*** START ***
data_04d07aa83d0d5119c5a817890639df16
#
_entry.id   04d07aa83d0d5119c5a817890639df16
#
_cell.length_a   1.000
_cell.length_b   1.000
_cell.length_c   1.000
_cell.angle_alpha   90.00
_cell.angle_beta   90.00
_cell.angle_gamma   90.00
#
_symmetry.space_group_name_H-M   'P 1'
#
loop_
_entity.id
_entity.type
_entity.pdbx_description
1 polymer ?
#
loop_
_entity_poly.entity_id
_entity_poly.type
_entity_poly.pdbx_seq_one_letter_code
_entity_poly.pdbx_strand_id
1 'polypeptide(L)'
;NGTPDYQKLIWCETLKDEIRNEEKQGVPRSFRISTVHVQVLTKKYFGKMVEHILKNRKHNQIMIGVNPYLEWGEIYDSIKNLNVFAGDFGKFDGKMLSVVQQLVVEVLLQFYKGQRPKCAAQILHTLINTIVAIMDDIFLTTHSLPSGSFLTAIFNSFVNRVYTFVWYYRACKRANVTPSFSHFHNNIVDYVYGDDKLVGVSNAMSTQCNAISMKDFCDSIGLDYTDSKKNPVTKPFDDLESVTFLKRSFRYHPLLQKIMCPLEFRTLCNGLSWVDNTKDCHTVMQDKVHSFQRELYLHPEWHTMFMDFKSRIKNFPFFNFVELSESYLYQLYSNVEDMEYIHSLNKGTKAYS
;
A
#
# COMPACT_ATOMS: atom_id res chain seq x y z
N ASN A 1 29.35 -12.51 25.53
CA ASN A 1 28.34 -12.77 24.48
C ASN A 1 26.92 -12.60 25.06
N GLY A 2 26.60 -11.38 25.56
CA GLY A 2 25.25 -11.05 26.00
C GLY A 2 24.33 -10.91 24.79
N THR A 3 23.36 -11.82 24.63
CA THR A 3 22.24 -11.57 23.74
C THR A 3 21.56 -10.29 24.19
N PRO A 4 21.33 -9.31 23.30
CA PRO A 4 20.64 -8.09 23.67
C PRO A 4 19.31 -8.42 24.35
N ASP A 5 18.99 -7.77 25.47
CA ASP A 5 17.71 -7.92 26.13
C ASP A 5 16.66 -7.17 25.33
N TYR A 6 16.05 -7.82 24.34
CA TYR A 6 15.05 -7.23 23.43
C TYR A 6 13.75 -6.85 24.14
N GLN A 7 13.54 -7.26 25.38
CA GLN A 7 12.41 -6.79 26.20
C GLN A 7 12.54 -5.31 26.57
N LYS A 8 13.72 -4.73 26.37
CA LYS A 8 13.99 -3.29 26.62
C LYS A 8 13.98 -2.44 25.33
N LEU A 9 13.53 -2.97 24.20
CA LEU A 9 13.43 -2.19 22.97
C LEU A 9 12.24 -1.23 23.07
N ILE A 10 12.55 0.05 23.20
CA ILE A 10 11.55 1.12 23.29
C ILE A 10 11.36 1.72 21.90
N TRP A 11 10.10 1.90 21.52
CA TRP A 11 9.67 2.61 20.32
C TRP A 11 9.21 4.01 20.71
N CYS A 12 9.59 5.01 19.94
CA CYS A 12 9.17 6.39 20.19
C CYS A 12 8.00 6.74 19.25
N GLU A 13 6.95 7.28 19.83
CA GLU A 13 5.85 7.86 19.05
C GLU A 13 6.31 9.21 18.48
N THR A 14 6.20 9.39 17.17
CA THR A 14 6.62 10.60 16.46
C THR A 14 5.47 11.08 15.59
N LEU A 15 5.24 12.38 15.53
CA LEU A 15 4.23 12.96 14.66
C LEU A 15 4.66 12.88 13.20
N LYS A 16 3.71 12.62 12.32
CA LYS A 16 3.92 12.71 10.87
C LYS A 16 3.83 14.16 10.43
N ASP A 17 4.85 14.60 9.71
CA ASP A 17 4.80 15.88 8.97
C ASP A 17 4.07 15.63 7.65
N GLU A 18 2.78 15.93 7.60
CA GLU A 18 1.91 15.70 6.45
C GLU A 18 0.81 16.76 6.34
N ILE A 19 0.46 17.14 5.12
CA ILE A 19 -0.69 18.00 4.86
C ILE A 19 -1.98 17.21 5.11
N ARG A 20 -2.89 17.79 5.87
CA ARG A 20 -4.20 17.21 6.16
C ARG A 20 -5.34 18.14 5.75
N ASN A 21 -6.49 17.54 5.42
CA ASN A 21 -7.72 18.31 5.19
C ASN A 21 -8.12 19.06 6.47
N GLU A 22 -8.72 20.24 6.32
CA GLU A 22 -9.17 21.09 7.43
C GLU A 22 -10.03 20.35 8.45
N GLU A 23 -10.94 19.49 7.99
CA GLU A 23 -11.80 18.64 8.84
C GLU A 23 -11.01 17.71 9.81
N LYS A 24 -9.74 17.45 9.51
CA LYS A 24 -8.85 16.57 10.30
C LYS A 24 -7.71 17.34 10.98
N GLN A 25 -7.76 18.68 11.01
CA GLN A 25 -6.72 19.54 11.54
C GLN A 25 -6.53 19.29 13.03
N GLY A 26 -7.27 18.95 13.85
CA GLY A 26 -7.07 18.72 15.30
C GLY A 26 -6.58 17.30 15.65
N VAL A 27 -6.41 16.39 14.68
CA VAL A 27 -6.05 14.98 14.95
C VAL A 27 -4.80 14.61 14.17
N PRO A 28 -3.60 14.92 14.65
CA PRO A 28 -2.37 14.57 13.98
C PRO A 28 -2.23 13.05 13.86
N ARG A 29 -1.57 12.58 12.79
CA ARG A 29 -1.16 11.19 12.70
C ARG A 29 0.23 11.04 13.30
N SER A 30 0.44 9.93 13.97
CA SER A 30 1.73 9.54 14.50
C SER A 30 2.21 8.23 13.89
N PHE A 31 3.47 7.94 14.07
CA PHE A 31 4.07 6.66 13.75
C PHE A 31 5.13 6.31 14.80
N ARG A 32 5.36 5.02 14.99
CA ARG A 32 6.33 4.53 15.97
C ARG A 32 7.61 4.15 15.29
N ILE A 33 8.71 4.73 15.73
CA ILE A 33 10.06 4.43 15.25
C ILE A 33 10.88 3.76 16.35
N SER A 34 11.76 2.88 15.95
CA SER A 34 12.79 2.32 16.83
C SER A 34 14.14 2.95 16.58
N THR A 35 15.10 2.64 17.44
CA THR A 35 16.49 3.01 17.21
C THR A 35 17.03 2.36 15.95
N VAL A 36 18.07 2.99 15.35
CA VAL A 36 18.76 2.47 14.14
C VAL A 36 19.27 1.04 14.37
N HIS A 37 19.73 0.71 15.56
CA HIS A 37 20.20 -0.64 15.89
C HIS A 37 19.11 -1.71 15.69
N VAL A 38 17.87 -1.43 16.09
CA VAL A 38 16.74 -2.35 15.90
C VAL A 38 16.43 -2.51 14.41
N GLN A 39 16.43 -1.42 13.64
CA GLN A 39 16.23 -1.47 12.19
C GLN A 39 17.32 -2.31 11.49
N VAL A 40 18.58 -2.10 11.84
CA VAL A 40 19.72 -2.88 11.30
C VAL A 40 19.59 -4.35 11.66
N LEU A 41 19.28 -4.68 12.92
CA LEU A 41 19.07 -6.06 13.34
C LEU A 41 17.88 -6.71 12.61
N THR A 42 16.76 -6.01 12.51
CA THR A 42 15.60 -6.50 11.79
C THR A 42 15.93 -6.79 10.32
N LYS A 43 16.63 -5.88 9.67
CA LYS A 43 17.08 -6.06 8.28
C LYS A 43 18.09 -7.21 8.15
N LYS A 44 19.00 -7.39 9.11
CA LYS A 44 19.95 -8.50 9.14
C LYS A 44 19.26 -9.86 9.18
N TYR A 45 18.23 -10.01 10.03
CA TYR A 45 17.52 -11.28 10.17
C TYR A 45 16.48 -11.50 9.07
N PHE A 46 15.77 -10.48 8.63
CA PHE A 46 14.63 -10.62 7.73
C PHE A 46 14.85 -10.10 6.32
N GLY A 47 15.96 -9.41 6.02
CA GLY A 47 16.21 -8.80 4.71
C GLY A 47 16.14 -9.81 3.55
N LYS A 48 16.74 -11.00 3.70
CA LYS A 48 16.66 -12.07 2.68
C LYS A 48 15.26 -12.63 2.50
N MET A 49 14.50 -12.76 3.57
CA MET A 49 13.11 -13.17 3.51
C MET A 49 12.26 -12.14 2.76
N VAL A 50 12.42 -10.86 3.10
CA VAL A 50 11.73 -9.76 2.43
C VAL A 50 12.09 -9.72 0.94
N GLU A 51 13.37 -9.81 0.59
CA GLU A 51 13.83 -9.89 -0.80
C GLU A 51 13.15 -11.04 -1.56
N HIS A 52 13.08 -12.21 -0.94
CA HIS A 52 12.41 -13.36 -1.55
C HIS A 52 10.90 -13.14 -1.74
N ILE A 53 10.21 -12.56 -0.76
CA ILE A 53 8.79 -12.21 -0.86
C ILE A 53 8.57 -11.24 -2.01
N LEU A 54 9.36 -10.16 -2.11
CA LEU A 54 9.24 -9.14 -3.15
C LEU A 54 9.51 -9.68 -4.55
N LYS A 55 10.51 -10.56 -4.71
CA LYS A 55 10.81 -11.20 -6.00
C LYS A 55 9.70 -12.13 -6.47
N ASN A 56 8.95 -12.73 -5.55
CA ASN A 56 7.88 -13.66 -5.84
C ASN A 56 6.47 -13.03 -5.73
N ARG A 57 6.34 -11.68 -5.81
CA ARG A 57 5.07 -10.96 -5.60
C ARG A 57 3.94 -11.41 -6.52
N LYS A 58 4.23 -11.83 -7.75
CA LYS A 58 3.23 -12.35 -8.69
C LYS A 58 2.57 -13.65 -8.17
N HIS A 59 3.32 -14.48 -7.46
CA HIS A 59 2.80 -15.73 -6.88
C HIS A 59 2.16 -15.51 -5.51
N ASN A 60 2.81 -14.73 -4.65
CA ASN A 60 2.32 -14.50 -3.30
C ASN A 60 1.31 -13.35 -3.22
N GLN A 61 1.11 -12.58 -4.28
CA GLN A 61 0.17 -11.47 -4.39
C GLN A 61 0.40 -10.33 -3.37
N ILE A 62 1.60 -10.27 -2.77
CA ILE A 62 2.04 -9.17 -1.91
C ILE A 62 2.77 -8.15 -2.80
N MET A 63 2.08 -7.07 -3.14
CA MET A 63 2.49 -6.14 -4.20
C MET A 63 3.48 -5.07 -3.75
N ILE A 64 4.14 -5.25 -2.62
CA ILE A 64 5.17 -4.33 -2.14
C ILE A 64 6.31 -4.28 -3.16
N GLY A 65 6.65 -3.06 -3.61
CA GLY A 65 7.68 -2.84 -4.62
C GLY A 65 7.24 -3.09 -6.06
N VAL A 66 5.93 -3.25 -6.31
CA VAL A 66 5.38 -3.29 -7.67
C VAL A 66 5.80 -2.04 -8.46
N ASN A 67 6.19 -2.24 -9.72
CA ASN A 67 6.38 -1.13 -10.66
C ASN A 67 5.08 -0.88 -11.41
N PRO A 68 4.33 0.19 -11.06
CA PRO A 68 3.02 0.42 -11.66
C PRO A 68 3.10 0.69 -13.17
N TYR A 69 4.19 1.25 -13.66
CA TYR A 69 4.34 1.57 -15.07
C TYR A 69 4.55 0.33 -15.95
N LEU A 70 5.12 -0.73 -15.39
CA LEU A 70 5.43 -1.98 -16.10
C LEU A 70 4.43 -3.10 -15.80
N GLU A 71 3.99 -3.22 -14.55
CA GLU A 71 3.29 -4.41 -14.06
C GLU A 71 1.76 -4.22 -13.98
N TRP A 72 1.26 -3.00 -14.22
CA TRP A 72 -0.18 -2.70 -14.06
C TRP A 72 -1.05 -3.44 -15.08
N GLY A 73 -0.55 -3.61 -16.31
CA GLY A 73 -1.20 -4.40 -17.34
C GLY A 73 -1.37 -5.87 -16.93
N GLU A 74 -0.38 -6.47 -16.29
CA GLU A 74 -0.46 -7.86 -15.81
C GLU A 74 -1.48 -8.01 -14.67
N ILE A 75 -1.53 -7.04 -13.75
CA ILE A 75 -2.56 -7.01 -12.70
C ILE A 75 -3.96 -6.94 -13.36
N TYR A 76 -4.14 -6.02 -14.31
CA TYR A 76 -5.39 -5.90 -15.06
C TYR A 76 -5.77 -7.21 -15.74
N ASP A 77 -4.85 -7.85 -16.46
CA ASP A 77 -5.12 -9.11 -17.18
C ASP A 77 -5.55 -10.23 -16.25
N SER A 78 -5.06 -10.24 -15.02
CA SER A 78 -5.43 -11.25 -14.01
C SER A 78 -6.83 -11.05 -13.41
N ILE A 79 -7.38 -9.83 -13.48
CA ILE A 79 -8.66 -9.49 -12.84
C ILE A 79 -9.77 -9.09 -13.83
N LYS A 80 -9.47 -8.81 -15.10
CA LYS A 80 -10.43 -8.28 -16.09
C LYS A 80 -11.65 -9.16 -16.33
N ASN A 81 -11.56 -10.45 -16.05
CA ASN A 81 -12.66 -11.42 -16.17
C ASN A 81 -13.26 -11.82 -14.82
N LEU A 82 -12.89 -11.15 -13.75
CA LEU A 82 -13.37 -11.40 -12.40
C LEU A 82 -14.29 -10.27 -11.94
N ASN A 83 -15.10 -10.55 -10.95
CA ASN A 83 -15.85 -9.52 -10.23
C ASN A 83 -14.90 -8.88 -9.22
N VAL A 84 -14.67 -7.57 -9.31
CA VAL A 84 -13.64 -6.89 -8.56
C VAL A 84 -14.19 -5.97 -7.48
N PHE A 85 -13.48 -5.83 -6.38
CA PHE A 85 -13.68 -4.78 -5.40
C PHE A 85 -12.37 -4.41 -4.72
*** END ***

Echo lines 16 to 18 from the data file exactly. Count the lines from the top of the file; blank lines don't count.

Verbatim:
_entity.type
_entity.pdbx_description
1 polymer ?